Page last updated at 00:02 GMT, Tuesday, 2 February 2010

'Immune jab' treatment blocks chronic pain

Leg pain
Chronic pain can be debilitating

A treatment already used for immune diseases like rheumatoid arthritis appears to also work for chronic pain, scientists have discovered.

One small dose of intravenous immunoglobulin (IVIG) reduced pain in just under half of patients treated.

The pain relief lasted five weeks, on average, with few or no side effects, Annals of Internal Medicine reports.

The Liverpool University experts now plan bigger trials on more patients with Complex Regional Pain Syndrome.

Unrelenting pain

Also known as Reflex Sympathetic Dystrophy, Complex Regional Pain syndrome (CRPS) involves a malfunction of the nervous system that causes often unrelenting pain.

It usually develops after an injury or trauma to a limb, and continues after the injury has healed.

Experts are not entirely sure why some people develop CRPS, but the latest discovery of how to treat it suggests it might be partly down to inflammation and a heightened immune response to the damage.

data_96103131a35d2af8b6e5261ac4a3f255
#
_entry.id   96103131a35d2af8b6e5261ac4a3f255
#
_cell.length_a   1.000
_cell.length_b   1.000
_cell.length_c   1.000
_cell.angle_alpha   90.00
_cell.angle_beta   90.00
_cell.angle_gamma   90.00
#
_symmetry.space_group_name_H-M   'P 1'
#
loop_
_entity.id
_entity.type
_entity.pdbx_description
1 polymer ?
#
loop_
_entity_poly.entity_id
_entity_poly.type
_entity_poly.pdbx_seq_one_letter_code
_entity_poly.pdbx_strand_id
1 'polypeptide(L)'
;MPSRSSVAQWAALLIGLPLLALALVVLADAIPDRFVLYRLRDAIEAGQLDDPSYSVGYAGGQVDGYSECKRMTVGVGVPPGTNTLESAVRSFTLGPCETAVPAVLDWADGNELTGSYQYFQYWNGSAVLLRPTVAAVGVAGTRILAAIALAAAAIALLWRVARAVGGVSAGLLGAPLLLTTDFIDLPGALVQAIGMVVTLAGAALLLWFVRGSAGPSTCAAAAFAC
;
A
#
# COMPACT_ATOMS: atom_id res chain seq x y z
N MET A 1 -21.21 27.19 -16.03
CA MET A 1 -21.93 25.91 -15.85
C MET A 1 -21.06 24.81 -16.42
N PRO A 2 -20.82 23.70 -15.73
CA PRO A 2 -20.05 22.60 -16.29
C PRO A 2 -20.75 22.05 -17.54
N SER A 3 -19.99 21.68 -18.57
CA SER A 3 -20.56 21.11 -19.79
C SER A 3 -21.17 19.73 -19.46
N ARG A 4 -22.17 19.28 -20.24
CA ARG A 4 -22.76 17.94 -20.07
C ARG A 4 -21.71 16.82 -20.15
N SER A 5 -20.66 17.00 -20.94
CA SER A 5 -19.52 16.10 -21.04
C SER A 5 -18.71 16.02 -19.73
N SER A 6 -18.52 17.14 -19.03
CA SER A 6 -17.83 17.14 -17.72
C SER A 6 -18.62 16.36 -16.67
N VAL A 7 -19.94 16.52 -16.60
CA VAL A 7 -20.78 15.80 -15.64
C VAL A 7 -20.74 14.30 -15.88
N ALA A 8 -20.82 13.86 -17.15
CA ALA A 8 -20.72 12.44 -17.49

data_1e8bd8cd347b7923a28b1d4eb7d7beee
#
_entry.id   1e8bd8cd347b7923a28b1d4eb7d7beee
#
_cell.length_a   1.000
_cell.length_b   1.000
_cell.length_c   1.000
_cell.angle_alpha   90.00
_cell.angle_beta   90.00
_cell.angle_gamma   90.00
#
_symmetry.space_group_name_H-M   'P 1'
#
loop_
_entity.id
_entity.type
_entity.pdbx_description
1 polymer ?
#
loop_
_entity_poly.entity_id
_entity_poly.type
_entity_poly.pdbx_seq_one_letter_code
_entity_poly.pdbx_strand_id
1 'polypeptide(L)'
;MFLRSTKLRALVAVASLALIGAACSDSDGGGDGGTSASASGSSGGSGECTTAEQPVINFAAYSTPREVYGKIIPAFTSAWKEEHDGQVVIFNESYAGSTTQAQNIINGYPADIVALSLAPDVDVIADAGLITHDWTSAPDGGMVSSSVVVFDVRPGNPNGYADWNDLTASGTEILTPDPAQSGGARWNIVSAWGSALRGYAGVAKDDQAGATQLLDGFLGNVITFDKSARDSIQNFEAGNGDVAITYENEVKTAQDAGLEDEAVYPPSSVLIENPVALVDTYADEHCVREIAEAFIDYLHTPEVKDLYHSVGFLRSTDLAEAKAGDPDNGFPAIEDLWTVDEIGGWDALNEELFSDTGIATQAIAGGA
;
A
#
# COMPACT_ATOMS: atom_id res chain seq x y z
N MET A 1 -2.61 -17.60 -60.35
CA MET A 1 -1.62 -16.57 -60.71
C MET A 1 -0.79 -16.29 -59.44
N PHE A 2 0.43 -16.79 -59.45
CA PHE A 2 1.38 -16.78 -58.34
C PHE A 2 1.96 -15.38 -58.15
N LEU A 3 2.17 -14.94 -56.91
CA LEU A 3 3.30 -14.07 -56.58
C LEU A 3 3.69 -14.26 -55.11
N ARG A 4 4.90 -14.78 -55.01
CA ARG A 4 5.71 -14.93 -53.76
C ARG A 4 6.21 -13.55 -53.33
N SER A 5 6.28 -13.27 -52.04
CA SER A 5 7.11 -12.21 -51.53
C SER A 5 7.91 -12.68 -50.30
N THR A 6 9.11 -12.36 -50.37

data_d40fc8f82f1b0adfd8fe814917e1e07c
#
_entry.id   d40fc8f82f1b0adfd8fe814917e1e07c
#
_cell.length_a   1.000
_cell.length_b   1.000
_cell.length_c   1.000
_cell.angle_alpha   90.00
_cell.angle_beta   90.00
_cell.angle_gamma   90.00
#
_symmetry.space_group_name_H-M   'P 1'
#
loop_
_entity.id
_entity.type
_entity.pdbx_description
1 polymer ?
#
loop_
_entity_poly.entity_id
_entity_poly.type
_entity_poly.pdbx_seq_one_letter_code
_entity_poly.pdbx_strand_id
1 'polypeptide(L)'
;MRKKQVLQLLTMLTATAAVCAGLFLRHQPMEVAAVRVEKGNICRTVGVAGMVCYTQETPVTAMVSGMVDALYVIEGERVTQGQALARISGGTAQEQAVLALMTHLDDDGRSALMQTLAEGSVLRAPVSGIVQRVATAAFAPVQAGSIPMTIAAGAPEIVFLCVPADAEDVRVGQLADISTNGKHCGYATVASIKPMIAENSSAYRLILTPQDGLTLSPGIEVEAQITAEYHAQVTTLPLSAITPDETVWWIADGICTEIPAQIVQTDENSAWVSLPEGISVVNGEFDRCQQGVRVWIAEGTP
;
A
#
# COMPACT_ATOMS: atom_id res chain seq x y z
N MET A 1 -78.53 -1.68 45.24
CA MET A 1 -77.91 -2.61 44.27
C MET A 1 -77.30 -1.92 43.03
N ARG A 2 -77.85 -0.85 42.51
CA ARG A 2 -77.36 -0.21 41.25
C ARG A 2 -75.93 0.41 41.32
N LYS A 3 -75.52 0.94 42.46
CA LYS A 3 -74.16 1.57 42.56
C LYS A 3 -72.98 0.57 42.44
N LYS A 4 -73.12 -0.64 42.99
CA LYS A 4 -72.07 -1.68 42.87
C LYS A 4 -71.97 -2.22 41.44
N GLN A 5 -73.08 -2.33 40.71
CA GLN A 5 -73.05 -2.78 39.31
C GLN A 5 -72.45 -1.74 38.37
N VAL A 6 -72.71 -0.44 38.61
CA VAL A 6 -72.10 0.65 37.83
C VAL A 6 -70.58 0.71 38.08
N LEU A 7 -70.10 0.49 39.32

The immunoglobulin treatment contains blood antibodies that help dampen inflammation.

We have seen the same in our patients in more acute stages of the disease
Pain expert Professor Franz Blaes

The team at Liverpool's Pain Research Institute tested the treatment on 13 of their patients who had been experiencing chronic pain for the past six months at least.

Although the treatment did not work for every single patient, for many it provided significant relief.

Lead researcher Dr Andreas Goebel said the real effect of this treatment in clinic may turn out to be even greater because the therapy can be given in higher doses, and repeated treatment may have additional effects.

"IVIG is normally repeated every four weeks and we are working to develop ways which would allow patients to administer the treatment in their own home," he said.

Professor Franz Blaes, of the University of Giesseu in Germany, has also been trialling the treatment in CRPS patients.

He said: "We have seen the same in our patients in more acute stages of the disease. Some of the patients really do benefit - probably between thirty and fifty percent of them.

"It may be that stopping the inflammation stops the problem.

"It is quite an expensive treatment and, as yet, we are not able to tell who will respond until we try it. But we are working on that."

Longstanding CRPS affects about 1 in 5,000 people in the UK.

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